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7 tips to choose the perfect candidate for the job

Both the hiring manager and the job applicant should prepare for the interview. <em>(Photo: Getty)</em>
Both the hiring manager and the job applicant should prepare for the interview. (Photo: Getty)

A job interview is nearly as hard for the interviewer as it is for the interviewee.

Sure, the potential employer needs to ask the appropriate questions, but the candidate needs to be attentive, answer questions properly and prove they’re qualified for the job.

If you’re about to screen some candidates for a vacant role, here are seven best-practice interview guidelines, according to recruitment firm Robert Half:

1. Plan your questions and your techniques

A good interview sure doesn’t have to be tough or gruelling, but planning questions in advance is important in order to glean what you really want to know.

Add in some behavioural questions, such as: “How did you solve a recent challenge?” This will provide insight into a candidate’s initiative, problem-solving and teamwork skills.

2. Develop an interview framework

An interview structure works fourfold: it’ll keep you on track; it’ll cover the ground you need to cover in a limited timeframe; it’ll help you avoid forgetting critical questions or getting sidetracked; and eliminate any rude surprises for the candidate.

A typical interview structure will involve the interviewee outlining the company and the role, followed by questions to the candidate, and then the opportunity for the candidate to ask questions of their own. Start by letting the candidate know how the interview will progress.

3. Review the candidate’s resume, and take notes

This will help you form questions to pose to the candidate – don’t make the mistake of asking a question that could’ve been answered by a cursory glance at the candidate’s resume.

And if you’re interviewing several people for the role, take notes down to help jog your memory later on and avoid confusing applicants.

<em>(Photo: Getty)</em>
(Photo: Getty)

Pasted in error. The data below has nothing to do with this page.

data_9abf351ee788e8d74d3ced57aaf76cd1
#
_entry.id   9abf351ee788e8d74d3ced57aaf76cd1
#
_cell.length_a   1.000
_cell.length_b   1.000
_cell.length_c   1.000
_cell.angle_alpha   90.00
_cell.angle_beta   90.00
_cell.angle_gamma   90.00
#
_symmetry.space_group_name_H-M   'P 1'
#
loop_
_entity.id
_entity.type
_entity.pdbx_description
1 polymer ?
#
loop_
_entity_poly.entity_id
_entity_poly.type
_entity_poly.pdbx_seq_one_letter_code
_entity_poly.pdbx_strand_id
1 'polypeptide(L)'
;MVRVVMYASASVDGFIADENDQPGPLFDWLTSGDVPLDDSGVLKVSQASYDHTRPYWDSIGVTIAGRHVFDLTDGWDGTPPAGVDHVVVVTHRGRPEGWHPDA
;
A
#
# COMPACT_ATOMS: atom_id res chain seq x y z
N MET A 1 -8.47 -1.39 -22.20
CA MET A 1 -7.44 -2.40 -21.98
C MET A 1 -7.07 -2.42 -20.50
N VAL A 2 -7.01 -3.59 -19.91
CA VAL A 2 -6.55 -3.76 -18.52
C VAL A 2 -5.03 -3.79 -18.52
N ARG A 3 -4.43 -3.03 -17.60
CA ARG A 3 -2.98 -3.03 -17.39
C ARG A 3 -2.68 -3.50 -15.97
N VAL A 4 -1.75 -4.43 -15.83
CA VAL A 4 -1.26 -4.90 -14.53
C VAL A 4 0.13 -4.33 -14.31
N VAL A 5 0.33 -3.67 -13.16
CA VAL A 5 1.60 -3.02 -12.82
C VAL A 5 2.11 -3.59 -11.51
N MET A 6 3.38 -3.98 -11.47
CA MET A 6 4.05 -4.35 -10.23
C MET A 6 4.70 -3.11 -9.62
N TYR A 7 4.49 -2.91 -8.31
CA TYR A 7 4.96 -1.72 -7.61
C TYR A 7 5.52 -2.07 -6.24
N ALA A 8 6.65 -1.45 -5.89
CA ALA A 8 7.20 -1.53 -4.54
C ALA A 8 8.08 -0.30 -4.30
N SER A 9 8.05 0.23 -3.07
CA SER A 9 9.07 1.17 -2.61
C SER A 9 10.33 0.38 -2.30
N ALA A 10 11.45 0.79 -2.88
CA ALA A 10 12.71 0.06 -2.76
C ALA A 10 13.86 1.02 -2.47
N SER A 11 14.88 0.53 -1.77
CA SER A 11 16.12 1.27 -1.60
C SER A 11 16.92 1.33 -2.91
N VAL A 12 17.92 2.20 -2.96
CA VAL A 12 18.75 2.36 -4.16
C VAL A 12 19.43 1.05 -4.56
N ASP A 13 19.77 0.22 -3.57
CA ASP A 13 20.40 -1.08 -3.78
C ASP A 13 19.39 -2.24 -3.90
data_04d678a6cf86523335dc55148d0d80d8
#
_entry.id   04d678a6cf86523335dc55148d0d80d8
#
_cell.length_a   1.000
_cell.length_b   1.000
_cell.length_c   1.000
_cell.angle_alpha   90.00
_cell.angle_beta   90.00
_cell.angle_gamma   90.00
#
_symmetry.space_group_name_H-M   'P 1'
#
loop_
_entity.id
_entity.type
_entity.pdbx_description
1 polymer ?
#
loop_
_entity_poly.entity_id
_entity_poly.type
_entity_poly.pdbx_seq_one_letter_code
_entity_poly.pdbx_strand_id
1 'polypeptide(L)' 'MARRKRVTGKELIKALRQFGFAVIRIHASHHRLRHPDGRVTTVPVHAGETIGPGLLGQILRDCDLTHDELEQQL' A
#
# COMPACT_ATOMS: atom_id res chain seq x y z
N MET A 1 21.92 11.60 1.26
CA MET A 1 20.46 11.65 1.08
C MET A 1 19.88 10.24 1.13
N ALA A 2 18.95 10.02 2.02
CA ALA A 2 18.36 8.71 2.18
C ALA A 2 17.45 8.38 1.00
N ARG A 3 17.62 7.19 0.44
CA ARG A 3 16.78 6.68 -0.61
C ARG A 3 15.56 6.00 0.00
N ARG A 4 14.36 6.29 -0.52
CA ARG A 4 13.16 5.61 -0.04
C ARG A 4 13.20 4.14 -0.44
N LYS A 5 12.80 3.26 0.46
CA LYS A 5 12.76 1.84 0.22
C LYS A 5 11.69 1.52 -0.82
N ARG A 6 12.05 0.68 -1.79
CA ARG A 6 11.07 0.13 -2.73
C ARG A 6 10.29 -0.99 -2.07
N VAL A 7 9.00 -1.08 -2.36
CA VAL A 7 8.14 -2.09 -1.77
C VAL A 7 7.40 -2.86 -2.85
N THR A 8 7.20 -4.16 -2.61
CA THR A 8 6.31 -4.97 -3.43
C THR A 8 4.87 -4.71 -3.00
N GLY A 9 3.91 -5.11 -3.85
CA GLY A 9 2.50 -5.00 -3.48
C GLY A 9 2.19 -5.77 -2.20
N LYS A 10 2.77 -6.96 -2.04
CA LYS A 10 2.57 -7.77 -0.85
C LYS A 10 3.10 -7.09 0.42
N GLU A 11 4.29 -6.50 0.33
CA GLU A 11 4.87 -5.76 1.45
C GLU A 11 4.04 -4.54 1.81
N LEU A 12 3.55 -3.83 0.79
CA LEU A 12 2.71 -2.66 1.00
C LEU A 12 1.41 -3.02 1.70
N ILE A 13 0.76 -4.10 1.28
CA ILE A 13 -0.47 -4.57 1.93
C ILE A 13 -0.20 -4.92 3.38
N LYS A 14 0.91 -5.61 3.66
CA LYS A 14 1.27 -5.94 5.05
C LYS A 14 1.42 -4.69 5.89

4. Listen

For candidates, failing to listen is the single worst thing you can do in an interview. And for hiring managers, it’s similarly important to listen well to avoid missing key comments by the candidate.

Reflect on the candidate’s language. Does it sound too rehearsed or does the response sincerely reflect the individual?

5. Read body language

It’s normal for candidates to be nervous – fidgeting, nervous laughter and rapid speech can be expected, to a certain extent.

However, there are other dead giveaways that point towards a person’s confidence, competence and capability, such as the way they hold themselves and their eye contact (or lack thereof).

Chances are, you’ll already be able to feel whether they’re engaged or interested during the interview – too-frequent checking of their watch or worse, their phone are big no-nos.

On the flipside, as hiring manager you’ll also have to be mindful of demonstrating interest in your body language, too!

6. Keep it professional

It can be polite and tempting to ask about a candidate’s hobbies or interests (just don’t ask them about their age, religious status, or family plans). However, Robert Half points out that employers need to avoid hiring for likeability rather than the best-equipped person for the job.

This is where an interview framework comes in handy. If the conversation starts to veer too far away from your discussion points, bring it back.

7. Confirm next steps

Candidates will likely be eager to know ‘where to from here?’, so it’s a good idea for employers to address how they will follow up at the close of the interview. Outline the means of communication, thank the candidate for their time, and give them a date by which you will respond to them.

“It’s a professional courtesy that reflects well on both you and the organisation,” Robert Half said.

Don’t forget: as likely the candidate’s first point of contact, you’re being assessed on first impressions just as the candidate is by you!

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